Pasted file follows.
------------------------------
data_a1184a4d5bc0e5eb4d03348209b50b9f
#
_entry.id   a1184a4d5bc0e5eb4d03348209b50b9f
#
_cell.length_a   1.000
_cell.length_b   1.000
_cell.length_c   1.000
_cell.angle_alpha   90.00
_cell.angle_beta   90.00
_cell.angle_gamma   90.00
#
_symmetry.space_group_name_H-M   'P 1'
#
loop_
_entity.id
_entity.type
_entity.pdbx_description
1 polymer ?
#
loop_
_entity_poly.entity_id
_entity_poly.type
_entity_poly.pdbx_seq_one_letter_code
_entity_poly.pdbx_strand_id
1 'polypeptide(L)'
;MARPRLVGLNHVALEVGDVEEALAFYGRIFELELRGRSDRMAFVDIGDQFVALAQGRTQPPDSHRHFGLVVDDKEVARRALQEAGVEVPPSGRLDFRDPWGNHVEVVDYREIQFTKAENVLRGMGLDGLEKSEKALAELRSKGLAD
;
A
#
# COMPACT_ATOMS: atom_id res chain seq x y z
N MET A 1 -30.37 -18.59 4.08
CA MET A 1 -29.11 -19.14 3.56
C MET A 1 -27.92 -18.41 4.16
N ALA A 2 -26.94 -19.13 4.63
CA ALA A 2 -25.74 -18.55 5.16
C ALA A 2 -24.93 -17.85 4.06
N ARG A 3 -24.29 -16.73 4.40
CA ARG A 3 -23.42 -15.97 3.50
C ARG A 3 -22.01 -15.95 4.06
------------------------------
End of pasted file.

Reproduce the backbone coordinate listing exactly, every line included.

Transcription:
data_a1184a4d5bc0e5eb4d03348209b50b9f
#
_entry.id   a1184a4d5bc0e5eb4d03348209b50b9f
#
_cell.length_a   1.000
_cell.length_b   1.000
_cell.length_c   1.000
_cell.angle_alpha   90.00
_cell.angle_beta   90.00
_cell.angle_gamma   90.00
#
_symmetry.space_group_name_H-M   'P 1'
#
loop_
_entity.id
_entity.type
_entity.pdbx_description
1 polymer ?
#
loop_
_entity_poly.entity_id
_entity_poly.type
_entity_poly.pdbx_seq_one_letter_code
_entity_poly.pdbx_strand_id
1 'polypeptide(L)'
;MARPRLVGLNHVALEVGDVEEALAFYGRIFELELRGRSDRMAFVDIGDQFVALAQGRTQPPDSHRHFGLVVDDKEVARRALQEAGVEVPPSGRLDFRDPWGNHVEVVDYREIQFTKAENVLRGMGLDGLEKSEKALAELRSKGLAD
;
A
#
# COMPACT_ATOMS: atom_id res chain seq x y z
N MET A 1 -30.37 -18.59 4.08
CA MET A 1 -29.11 -19.14 3.56
C MET A 1 -27.92 -18.41 4.16
N ALA A 2 -26.94 -19.13 4.63
CA ALA A 2 -25.74 -18.55 5.16
C ALA A 2 -24.93 -17.85 4.06
N ARG A 3 -24.29 -16.73 4.40
CA ARG A 3 -23.42 -15.97 3.50
C ARG A 3 -22.01 -15.95 4.06